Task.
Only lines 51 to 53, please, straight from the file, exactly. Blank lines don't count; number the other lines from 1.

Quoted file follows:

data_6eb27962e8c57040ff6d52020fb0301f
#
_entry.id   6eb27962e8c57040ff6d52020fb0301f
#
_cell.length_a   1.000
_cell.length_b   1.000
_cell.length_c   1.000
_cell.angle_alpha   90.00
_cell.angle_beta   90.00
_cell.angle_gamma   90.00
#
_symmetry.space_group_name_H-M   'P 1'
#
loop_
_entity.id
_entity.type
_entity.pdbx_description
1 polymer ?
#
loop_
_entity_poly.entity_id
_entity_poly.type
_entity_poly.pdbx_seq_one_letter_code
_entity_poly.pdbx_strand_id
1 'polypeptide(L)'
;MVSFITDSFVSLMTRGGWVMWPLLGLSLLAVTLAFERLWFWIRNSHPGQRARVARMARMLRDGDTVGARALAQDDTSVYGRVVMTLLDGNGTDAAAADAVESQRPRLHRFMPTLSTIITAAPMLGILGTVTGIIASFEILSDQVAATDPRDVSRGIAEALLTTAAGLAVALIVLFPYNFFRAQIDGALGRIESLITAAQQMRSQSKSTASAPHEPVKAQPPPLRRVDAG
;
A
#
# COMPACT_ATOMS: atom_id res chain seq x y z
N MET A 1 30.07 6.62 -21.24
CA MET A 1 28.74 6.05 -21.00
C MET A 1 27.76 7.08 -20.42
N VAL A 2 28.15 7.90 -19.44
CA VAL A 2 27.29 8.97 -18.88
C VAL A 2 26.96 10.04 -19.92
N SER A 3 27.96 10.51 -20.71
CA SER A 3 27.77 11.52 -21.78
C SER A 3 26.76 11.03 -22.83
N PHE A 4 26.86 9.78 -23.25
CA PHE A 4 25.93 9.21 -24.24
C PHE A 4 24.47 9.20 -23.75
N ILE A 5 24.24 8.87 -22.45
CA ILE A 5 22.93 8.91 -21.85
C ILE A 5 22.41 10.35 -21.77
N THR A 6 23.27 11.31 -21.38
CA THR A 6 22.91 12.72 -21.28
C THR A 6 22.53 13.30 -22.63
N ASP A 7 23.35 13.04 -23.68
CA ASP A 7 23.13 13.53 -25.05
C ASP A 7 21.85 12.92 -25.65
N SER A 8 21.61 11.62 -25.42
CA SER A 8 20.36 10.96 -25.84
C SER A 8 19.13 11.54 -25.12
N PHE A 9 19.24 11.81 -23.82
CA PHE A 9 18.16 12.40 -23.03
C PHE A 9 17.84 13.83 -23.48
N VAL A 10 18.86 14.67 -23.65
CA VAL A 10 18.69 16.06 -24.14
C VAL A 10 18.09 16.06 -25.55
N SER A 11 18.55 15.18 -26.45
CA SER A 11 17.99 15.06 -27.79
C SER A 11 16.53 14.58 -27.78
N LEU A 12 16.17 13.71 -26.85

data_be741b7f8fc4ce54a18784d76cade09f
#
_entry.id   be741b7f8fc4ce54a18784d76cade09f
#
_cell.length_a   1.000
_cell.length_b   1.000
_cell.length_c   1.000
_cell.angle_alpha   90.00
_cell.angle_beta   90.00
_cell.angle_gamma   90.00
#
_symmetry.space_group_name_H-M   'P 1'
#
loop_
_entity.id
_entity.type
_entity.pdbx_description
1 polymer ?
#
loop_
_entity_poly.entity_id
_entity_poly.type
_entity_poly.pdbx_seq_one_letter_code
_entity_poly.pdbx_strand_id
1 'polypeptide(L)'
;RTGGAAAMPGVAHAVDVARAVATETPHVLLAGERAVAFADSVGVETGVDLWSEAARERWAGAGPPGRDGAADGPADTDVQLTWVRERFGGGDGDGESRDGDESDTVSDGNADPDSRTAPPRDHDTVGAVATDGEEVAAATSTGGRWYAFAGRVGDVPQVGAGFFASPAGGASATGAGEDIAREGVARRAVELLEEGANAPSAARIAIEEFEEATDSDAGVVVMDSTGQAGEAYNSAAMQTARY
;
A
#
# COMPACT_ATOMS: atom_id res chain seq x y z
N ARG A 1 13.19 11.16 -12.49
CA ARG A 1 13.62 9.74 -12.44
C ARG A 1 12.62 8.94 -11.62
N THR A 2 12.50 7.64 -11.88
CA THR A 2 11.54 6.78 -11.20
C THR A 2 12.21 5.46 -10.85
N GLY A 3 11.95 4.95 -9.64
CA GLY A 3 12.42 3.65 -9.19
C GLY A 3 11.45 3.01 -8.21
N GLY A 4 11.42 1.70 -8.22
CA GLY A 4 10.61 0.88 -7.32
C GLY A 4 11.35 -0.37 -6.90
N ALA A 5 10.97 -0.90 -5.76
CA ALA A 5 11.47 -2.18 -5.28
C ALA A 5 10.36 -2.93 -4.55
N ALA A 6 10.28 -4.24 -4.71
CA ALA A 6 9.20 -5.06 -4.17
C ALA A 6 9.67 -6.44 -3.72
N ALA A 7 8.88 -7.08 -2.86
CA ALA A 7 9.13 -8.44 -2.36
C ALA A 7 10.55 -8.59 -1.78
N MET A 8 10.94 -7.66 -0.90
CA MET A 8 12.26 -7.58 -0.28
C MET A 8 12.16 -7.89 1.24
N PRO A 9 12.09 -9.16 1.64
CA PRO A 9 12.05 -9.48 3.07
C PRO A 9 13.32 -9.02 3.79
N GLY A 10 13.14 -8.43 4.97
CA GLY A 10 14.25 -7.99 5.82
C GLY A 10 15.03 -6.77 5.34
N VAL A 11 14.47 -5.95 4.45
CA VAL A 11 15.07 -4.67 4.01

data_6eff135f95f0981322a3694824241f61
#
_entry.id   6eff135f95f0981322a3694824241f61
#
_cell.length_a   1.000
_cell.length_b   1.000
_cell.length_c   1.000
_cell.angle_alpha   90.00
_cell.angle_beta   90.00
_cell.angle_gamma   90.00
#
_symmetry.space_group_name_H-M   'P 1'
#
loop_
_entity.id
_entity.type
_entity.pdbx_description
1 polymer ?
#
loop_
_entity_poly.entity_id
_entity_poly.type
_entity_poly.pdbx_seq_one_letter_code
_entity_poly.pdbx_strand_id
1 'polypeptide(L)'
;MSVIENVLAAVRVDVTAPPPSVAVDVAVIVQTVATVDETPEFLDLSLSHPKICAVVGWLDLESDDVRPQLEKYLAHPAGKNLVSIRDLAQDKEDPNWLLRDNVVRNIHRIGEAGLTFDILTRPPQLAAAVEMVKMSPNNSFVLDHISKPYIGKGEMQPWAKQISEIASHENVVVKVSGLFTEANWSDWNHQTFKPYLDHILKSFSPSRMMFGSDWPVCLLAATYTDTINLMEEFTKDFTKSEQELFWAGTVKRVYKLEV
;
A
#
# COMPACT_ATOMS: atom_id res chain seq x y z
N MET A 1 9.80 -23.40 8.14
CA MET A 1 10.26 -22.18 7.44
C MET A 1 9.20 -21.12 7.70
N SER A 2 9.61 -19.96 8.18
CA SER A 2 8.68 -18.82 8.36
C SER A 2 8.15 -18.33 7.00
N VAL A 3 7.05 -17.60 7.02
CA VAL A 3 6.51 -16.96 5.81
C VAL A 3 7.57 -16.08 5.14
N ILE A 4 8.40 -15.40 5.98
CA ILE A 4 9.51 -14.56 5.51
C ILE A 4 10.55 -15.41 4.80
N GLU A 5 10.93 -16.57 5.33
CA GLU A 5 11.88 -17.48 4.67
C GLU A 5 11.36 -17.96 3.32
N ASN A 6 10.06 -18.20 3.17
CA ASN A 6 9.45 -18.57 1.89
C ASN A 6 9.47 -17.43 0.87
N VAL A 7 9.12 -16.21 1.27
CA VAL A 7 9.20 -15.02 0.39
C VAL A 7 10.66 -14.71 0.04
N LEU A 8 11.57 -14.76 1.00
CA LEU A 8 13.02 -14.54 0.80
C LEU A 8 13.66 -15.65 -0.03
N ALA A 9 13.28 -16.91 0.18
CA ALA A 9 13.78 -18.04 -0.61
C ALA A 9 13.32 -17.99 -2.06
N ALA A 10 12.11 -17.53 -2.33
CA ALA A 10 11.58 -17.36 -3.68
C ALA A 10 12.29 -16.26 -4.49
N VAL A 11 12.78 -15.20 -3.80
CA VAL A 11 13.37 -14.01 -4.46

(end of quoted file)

C ASP A 7 21.85 12.92 -25.65
N SER A 8 21.61 11.62 -25.42
CA SER A 8 20.36 10.96 -25.84